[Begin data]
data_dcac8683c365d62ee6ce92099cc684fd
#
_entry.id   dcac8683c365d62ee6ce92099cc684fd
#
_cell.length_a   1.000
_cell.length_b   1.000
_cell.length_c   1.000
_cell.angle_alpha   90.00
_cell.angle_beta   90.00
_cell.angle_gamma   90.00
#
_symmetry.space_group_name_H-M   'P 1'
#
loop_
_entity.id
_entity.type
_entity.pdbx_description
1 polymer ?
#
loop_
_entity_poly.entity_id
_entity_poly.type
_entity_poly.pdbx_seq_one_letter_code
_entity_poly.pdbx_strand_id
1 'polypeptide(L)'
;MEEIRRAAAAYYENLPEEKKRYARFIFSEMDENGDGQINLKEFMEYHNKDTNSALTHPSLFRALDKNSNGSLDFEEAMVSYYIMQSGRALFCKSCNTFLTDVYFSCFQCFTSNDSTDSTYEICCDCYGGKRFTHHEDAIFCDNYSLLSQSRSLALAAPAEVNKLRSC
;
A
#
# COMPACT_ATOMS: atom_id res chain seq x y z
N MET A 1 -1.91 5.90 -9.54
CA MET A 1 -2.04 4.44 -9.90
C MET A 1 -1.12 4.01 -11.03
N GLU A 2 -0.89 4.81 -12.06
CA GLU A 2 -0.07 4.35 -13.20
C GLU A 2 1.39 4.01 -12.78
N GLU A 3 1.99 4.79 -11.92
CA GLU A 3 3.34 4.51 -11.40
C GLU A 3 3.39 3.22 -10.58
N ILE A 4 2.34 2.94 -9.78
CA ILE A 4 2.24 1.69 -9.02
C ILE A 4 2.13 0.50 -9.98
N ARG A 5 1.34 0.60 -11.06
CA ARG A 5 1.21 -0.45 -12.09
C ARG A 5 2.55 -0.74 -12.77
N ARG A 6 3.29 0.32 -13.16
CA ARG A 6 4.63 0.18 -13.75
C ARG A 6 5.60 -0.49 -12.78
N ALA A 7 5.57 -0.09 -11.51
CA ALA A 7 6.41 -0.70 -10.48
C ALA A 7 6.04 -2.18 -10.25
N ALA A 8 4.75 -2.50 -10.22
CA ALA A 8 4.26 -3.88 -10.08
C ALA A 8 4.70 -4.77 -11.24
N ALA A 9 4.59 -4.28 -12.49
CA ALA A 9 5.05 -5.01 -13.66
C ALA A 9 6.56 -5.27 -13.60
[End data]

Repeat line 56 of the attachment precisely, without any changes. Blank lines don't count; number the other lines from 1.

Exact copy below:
CA ALA A 9 5.05 -5.01 -13.66